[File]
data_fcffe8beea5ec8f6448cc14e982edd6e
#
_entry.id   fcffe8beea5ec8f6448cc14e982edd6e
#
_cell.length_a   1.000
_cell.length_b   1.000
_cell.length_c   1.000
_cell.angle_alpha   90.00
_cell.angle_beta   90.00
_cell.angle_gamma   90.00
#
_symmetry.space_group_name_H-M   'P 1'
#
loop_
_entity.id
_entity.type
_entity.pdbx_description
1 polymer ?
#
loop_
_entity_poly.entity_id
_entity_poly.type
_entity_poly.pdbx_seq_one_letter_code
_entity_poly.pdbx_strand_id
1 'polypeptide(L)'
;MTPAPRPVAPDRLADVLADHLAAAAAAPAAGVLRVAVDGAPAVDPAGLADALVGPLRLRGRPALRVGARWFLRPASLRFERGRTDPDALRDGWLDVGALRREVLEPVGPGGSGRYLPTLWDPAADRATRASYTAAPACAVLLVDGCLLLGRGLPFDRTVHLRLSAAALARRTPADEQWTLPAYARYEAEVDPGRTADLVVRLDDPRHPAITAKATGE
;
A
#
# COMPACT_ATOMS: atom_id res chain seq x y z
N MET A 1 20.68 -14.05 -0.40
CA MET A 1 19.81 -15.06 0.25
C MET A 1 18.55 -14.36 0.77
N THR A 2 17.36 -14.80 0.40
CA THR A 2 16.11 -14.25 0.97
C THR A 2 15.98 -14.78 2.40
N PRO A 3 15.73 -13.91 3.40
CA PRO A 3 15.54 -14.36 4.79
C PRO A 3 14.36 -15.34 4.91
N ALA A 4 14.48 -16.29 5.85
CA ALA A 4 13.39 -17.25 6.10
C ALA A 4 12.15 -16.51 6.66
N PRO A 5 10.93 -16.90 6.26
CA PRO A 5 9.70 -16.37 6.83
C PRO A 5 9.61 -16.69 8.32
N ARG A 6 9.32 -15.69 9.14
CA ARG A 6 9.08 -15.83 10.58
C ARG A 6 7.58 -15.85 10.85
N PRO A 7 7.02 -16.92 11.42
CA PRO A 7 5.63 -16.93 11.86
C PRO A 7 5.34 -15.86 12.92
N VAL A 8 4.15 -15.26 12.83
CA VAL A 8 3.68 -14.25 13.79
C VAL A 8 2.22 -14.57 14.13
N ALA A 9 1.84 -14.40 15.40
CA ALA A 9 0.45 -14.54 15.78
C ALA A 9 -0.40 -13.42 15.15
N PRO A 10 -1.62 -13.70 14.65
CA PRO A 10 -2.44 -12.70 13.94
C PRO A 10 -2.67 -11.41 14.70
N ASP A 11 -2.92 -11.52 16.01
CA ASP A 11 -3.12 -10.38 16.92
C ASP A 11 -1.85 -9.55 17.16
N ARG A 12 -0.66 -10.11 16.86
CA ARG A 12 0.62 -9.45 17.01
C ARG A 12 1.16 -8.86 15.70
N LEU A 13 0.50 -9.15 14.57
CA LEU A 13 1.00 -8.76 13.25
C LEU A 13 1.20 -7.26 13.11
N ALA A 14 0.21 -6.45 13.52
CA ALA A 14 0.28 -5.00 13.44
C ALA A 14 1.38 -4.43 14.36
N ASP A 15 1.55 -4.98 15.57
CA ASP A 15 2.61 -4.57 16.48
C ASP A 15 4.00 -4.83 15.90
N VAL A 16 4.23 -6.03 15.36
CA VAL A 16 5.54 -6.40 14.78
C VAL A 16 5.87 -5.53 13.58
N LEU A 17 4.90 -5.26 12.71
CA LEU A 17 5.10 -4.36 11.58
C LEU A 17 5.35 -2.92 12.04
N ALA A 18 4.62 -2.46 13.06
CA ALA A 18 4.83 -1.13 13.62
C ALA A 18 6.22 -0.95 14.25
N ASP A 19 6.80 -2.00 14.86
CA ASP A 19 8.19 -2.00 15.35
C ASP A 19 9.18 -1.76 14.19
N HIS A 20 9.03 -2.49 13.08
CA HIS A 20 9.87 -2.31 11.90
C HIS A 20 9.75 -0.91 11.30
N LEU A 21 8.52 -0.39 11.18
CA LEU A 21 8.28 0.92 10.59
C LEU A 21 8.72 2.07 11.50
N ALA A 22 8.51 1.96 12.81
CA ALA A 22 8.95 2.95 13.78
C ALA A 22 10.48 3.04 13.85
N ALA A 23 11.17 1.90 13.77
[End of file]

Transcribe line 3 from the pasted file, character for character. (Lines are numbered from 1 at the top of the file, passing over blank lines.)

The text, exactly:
_entry.id   fcffe8beea5ec8f6448cc14e982edd6e